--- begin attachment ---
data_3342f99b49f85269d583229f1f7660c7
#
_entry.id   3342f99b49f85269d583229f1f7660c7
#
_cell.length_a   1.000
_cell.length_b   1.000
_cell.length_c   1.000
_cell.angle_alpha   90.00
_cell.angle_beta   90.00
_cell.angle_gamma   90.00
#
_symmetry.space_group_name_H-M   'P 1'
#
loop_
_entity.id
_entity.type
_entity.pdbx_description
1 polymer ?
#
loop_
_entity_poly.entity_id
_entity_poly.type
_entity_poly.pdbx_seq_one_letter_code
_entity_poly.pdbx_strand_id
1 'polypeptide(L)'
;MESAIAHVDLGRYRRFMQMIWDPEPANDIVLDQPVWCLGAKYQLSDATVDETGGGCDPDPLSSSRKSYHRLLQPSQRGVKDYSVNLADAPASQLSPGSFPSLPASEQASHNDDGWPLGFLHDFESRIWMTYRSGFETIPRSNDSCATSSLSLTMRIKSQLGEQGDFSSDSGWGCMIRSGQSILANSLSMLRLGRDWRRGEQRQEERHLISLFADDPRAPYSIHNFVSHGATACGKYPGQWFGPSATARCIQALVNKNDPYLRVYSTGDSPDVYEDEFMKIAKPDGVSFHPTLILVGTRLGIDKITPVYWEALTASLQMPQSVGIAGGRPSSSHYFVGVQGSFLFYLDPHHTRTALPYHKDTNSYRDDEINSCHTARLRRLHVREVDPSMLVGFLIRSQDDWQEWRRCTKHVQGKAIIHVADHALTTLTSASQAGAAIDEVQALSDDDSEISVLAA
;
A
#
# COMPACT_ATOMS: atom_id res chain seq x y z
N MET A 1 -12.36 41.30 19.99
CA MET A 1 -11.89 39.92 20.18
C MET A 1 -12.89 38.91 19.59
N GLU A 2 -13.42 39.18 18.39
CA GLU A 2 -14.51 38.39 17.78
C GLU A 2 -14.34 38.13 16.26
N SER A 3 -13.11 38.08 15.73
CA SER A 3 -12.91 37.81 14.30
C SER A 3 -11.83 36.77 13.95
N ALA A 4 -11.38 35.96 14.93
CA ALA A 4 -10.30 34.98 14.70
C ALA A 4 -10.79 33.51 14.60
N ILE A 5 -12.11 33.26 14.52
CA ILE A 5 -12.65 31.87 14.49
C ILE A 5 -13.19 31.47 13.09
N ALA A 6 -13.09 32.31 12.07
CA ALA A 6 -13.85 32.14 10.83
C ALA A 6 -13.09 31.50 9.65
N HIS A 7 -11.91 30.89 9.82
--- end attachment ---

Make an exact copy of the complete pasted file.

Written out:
data_3342f99b49f85269d583229f1f7660c7
#
_entry.id   3342f99b49f85269d583229f1f7660c7
#
_cell.length_a   1.000
_cell.length_b   1.000
_cell.length_c   1.000
_cell.angle_alpha   90.00
_cell.angle_beta   90.00
_cell.angle_gamma   90.00
#
_symmetry.space_group_name_H-M   'P 1'
#
loop_
_entity.id
_entity.type
_entity.pdbx_description
1 polymer ?
#
loop_
_entity_poly.entity_id
_entity_poly.type
_entity_poly.pdbx_seq_one_letter_code
_entity_poly.pdbx_strand_id
1 'polypeptide(L)'
;MESAIAHVDLGRYRRFMQMIWDPEPANDIVLDQPVWCLGAKYQLSDATVDETGGGCDPDPLSSSRKSYHRLLQPSQRGVKDYSVNLADAPASQLSPGSFPSLPASEQASHNDDGWPLGFLHDFESRIWMTYRSGFETIPRSNDSCATSSLSLTMRIKSQLGEQGDFSSDSGWGCMIRSGQSILANSLSMLRLGRDWRRGEQRQEERHLISLFADDPRAPYSIHNFVSHGATACGKYPGQWFGPSATARCIQALVNKNDPYLRVYSTGDSPDVYEDEFMKIAKPDGVSFHPTLILVGTRLGIDKITPVYWEALTASLQMPQSVGIAGGRPSSSHYFVGVQGSFLFYLDPHHTRTALPYHKDTNSYRDDEINSCHTARLRRLHVREVDPSMLVGFLIRSQDDWQEWRRCTKHVQGKAIIHVADHALTTLTSASQAGAAIDEVQALSDDDSEISVLAA
;
A
#
# COMPACT_ATOMS: atom_id res chain seq x y z
N MET A 1 -12.36 41.30 19.99
CA MET A 1 -11.89 39.92 20.18
C MET A 1 -12.89 38.91 19.59
N GLU A 2 -13.42 39.18 18.39
CA GLU A 2 -14.51 38.39 17.78
C GLU A 2 -14.34 38.13 16.26
N SER A 3 -13.11 38.08 15.73
CA SER A 3 -12.91 37.81 14.30
C SER A 3 -11.83 36.77 13.95
N ALA A 4 -11.38 35.96 14.93
CA ALA A 4 -10.30 34.98 14.70
C ALA A 4 -10.79 33.51 14.60
N ILE A 5 -12.11 33.26 14.52
CA ILE A 5 -12.65 31.87 14.49
C ILE A 5 -13.19 31.47 13.09
N ALA A 6 -13.09 32.31 12.07
CA ALA A 6 -13.85 32.14 10.83
C ALA A 6 -13.09 31.50 9.65
N HIS A 7 -11.91 30.89 9.82